Businessman Wilfredo Keng and Rappler CEO Maria Ressa

RAPPLER co-founder and chief executive officer Maria Ressa faces yet another complaint filed by businessman Wilfredo Keng, just days after her cyber libel conviction.

The businessman — who was the same private complainant who sued Ressa and former Rappler staffer Reynaldo Santos Jr. — said he filed a separate cyber libel complaint on February 13, before the Makati City Office of the City Prosecutor, according to the digital news site in a report over the weekend.

The complaint was about Ressa’s Feb. 15, 2019 tweet wherein she attached screenshots of a 2002 Philstar.com article entitled “Influential businessman eyed in ex-councilor’s slay.”

“The foregoing images pertain to a Philippine Star article published in 2002. The said article maliciously imputes to my person the commission of various heinous crimes, without offering justifiable motive for the false allegation,” Keng said in his complaint affidavit before the Department of Justice.

“No less than the Philippine Star itself has taken down the very same article,” he added.

The Philippine Star took down its article due to Keng’s camp raising the “possibility of legal action.” The news outlet added that it wanted to be “prudent” because “the scope and bounds of the Cybercrime Prevention Act of 2012 are still unexplored.”

“In publishing the 2002 Philippine Star article in her Twitter account, the respondent has feloniously communicated the malicious imputations against me not only to her 350,000 Twitter followers, but to anyone who has access to the internet,” Keng said.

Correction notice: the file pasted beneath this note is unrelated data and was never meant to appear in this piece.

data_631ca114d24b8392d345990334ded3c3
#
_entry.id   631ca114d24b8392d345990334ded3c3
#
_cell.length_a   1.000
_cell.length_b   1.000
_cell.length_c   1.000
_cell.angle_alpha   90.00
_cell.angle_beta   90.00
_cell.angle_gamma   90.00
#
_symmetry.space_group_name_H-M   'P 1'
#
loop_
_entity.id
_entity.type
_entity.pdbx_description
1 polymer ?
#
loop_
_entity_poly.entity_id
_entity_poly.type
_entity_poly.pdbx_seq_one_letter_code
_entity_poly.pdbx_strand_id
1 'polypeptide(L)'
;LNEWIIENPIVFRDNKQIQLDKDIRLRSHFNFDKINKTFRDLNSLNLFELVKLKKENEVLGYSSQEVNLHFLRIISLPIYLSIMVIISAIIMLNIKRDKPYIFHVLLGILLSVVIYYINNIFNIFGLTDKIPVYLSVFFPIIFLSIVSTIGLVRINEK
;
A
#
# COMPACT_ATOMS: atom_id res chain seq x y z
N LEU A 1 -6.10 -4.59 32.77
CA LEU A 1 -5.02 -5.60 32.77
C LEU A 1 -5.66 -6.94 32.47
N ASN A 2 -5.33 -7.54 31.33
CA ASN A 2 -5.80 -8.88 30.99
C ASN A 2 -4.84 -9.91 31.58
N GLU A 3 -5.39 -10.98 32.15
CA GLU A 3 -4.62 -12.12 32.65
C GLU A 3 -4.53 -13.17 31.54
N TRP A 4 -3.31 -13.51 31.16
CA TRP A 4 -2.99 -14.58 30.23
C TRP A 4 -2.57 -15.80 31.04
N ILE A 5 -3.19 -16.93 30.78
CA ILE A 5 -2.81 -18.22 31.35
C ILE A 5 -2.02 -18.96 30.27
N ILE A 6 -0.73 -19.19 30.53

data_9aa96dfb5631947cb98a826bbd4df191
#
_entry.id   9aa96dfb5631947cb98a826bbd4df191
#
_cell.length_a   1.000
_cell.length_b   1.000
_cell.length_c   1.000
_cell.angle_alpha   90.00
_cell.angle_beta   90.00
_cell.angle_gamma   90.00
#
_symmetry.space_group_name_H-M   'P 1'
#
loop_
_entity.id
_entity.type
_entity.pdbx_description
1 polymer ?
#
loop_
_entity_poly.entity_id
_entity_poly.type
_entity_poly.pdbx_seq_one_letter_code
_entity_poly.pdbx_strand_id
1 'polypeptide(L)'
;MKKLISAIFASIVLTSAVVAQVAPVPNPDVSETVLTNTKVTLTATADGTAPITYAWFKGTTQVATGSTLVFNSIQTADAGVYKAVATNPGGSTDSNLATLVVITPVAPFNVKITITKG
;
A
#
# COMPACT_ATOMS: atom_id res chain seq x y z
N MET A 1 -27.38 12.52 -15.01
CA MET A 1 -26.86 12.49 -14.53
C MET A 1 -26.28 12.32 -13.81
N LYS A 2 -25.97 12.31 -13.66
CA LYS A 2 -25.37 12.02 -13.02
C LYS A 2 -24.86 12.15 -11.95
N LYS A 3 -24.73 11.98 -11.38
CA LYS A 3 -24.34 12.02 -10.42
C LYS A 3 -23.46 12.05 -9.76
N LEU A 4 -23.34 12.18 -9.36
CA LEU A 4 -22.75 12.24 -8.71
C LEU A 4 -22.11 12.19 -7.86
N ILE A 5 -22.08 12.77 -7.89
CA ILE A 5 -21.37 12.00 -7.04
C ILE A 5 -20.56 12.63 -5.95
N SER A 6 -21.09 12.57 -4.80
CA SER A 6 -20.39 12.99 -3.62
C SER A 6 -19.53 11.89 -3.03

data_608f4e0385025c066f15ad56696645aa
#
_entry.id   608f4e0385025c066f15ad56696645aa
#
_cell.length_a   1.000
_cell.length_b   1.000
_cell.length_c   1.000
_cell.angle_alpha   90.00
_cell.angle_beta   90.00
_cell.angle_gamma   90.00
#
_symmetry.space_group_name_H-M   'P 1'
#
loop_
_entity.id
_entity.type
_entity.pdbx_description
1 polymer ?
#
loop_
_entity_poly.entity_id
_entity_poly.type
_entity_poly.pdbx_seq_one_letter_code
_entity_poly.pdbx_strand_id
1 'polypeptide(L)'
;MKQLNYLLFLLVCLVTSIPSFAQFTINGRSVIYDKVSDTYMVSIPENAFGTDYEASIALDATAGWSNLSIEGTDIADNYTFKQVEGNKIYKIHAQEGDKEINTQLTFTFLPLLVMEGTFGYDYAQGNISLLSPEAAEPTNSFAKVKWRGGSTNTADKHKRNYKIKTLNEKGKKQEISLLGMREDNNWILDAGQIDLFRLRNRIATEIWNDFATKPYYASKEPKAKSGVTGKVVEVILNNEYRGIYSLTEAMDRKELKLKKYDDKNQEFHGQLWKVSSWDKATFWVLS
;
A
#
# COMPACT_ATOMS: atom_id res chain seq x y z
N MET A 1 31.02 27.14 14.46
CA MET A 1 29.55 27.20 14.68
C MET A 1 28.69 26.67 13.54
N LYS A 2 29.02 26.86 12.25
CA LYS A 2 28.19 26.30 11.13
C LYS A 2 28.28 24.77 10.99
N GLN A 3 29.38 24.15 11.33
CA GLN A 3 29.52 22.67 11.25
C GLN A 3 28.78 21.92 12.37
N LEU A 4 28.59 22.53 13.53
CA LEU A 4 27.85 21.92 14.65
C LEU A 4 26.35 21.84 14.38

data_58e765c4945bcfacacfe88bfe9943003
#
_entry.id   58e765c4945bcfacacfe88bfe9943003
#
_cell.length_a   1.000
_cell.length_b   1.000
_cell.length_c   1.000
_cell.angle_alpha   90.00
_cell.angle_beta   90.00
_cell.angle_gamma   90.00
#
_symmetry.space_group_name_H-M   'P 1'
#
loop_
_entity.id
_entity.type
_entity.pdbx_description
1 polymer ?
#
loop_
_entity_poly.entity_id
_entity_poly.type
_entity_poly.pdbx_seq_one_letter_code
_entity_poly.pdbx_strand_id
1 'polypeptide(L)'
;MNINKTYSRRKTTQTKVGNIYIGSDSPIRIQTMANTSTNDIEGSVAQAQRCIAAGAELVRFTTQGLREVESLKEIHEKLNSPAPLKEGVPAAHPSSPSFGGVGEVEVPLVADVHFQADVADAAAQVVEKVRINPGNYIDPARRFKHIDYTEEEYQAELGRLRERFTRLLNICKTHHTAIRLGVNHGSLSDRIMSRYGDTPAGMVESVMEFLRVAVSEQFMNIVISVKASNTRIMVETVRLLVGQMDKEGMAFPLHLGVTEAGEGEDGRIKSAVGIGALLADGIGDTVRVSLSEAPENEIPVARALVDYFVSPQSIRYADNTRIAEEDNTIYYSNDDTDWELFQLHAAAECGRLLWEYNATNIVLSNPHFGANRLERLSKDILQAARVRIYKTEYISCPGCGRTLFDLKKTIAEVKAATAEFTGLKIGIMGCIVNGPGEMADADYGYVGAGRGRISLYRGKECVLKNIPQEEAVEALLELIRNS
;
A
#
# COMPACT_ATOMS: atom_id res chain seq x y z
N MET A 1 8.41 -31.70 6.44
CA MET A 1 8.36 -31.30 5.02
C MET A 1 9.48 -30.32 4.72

He added that he was advised by his counsel that Ressa’s tweet was a different publication, which makes her “liable for a new and separate offense, following the doctrine laid down by the Supreme Court.”

Keng said that he asked Ressa to delete the tweet, but the Rappler CEO refused to comply.

“The tweet itself makes reference verbatim to the Philippine Star news item which the Philippine Star has not recanted for being untrue but which it has taken down only due to threat of legal action against it,” the veteran journalist said, adding “It is protected expression under the Constitution and the law and your demand constitutes outright censorship.”

Ressa and Santos on June 15 were convicted of cyber libel by a Manila court.

Manila Regional Trial Court Branch 46 Judge Rainelda Estacio-Montesa found them guilty of violating Section 4(c)(4) of the Cybercrime Prevention Act of 2012, or cyber libel, and sentenced them to the indeterminate penalty of imprisonment ranging from six months and one day as a minimum to up to six years.

The court allowed bail under the same bond. It also ordered Ressa and Santos to pay Keng P200,000 in moral damages and another P200,000 (a total of $7,900) in exemplary damages.

Keng in 2017 filed cyber libel charges against the two for naming him in an article as the owner of a sports utility vehicle (SUV) used by the late Chief Justice Renato Corona, who was then facing impeachment in 2012.

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